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Local country artist shares his song in new book

September 18, 2007|By TRISH RUDDER

"I can't tell the whole story. I'm not ready for a divorce and I don't want to get killed."

- Jim McCoy




BERKELEY SPRINGS, W.Va. - The new book, "Joltin' Jim: Jim McCoy's Life in Country Music," by John Douglas, tells the story of McCoy's life as a struggling country music singer and songwriter from Berkeley Springs, who grew up on Highland Ridge and lives there today.

"Though he never had a chart-topping song, Jim McCoy managed to make a lifelong career in the hard-tumble country music business," Douglas wrote.

"I've spent all my life in music," McCoy said recently, and at 78, he is still very active, Douglas said.

McCoy and his wife, Bertha, own a nightclub and restaurant on Highland Ridge Road called The Troubadour, named after singer Ernest Tubb, known as "The Texas Troubadour," who inspired him.

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The club is filled with country music memorabilia and McCoy's personal picture collection from more than 60 years in the business. The West Virginia Country Music Hall of Fame is part of The Troubadour, and Patsy Cline memorabilia is on a center wall.

McCoy was 17 when 14-year-old Patsy Cline asked to sing with his band, the Melody Playboys on a Winchester, Va., early morning radio show in 1947. She got her start from there and became a country music star.

McCoy and Cline were friends, and he and his band played at her wedding reception, and McCoy is still good friends with Charlie Dick, who was married to Cline until her death in 1963. McCoy was a pall bearer at Cline's funeral.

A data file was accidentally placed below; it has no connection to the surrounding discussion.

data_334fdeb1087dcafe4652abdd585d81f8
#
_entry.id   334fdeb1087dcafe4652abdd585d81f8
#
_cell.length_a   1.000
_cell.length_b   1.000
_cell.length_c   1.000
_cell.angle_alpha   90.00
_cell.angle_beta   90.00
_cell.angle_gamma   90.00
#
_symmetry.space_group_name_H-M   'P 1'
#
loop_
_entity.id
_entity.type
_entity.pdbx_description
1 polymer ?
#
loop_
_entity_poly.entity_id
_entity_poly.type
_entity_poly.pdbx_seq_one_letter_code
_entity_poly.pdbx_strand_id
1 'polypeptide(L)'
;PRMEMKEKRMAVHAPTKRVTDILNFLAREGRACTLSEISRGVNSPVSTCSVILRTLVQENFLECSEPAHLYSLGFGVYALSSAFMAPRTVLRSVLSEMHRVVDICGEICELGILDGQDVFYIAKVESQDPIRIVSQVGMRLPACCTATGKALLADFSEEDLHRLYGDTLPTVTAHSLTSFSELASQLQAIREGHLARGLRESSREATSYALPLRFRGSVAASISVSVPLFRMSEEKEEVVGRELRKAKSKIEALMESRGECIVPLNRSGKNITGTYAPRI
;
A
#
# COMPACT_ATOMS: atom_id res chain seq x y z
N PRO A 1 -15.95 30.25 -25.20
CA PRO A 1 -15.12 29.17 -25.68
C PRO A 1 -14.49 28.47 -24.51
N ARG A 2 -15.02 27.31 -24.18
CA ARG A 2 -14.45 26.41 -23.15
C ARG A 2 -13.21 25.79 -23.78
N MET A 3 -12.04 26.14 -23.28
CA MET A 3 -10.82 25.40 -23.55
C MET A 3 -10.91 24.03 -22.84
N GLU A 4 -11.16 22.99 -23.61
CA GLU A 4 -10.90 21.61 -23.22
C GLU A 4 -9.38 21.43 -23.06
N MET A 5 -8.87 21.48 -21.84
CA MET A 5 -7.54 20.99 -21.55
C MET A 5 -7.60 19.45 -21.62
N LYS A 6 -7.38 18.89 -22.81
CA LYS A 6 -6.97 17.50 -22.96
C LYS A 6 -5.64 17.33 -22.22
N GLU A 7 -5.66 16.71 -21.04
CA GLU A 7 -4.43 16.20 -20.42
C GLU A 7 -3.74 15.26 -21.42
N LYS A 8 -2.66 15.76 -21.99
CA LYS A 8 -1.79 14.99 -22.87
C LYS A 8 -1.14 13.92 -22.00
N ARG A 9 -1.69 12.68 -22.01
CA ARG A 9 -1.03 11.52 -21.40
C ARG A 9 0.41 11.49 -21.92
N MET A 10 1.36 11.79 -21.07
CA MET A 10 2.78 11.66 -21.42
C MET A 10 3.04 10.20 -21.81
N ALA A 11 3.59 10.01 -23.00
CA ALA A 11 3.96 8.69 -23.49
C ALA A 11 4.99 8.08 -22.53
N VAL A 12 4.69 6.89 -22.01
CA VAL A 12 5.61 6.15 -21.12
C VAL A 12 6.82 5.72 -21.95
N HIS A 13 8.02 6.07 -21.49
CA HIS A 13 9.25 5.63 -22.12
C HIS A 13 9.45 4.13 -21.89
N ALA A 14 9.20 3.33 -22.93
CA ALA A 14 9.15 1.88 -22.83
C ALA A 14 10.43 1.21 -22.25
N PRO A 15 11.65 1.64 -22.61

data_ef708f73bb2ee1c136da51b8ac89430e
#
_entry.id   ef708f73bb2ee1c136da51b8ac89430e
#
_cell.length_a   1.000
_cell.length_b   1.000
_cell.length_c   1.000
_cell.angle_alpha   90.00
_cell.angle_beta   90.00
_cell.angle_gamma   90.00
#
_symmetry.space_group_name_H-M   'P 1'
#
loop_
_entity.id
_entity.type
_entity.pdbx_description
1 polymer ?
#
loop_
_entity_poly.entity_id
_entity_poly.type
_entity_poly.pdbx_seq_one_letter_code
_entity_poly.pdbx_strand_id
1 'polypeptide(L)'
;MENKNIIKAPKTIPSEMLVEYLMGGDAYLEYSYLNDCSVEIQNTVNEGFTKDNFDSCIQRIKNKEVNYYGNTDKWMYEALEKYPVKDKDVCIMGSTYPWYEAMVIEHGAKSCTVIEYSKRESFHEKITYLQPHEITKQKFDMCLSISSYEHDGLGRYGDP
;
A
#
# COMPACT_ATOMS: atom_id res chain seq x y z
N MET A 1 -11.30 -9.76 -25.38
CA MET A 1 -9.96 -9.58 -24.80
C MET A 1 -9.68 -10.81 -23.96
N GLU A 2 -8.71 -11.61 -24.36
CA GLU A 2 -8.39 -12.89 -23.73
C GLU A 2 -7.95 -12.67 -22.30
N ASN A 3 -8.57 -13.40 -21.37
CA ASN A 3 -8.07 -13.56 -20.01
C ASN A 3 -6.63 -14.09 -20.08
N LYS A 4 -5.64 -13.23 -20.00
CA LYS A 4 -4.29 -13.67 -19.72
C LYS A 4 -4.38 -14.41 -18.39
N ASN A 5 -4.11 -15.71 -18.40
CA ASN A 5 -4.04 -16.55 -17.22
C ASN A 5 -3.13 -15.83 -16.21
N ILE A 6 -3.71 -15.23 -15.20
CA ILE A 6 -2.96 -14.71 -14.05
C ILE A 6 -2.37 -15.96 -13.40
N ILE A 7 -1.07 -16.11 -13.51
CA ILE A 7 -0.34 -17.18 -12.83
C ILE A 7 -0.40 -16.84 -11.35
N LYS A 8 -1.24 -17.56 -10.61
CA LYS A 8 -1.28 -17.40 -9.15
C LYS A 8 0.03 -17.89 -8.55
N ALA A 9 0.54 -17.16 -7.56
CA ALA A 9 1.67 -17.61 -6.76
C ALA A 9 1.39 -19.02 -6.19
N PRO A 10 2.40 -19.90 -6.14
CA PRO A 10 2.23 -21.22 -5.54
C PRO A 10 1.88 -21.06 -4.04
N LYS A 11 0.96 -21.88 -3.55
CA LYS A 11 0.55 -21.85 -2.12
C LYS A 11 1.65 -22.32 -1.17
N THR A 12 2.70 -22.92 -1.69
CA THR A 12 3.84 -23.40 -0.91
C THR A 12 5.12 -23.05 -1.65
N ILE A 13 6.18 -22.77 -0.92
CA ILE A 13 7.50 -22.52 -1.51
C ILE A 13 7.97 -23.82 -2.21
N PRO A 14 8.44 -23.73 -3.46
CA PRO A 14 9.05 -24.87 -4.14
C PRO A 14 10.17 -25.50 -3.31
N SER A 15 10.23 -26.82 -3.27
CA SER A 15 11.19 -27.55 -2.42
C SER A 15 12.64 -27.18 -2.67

Dick wrote the introduction to the book.

Douglas said he met McCoy about seven years ago with local record collector, John Newbraugh, and spent an evening with McCoy at The Troubadour.

Douglas, who is the editor of the Morgan Messenger, said he wrote an article for the paper and Goldenseal magazine expanded it.

McCoy said he picked up the tag "Joltin' Jim" because he was always joltin' from one place to the next. For instance, in 1957 he was an early morning disc jockey at a Winchester, Va., radio station and was on the air from 5 to 9 a.m. Then he worked during the day at Montgomery Ward department store and would perform at night.

The world of country music was very small in the 1950s and '60s and everyone knew everybody, McCoy said, and the book includes many photos of McCoy with country music stars and of regional performers and band members.

He said he worked with a lot of local musicians and helped them to get started in Nashville, the home of the Grand Ole Opry, where country music artists aspire to perform.

McCoy said he led bands all over West Virginia, Virginia, Pennsylvania and Maryland. He said he met Ernest Tubb in Hagerstown and played at the VFW there and at the old Moose Lodge when it was on the square on Potomac Street.

He said he has about 50 scrapbooks of collected memorabilia from over the years.

"The main reason I got out of it was my first marriage was ruined," McCoy said, "and I didn't want to mess this one up."

He didn't drink but he did smoke cigarettes and still does, he said.

He said he saw a lot of musicians get in trouble with alcohol and pills, and it was hard on any marriage because you were away from home so much.

"A year ago, Newbraugh said it would be a good idea to have a book written about Jim McCoy," Douglas said, and Douglas began interviewing him when they went to Iowa where McCoy was inducted into the National Traditional Country Music Hall of Fame.

Newbraugh provided the discography and additional research for "Joltin' Jim," Douglas said.

Many country music musicians hail from this area, Douglas said, and they play at weddings and other gatherings, and we never hear about them.

"You can't forget to mention all the other musicians that played with Jim and made a record. Jim touched a lot of these folks," Douglas said.

The stories of McCoy's life are real and full of both happy and sad times, and he's still doing his music. This fall he is releasing a CD, "The Best of Jim McCoy," which includes his favorite song, "She's the Best," about his wife, Bertha.

McCoy said he is also working on another CD, "Jim McCoy and Friends Remember Ernest Tubb."

"I can't tell the whole story. I'm not ready for a divorce and I don't want to get killed," McCoy said.

"Joltin' Jim" Jim McCoy's Life In Country Music," is available at businesses in Berkeley Springs, Hagerstown and Winchester, Va.

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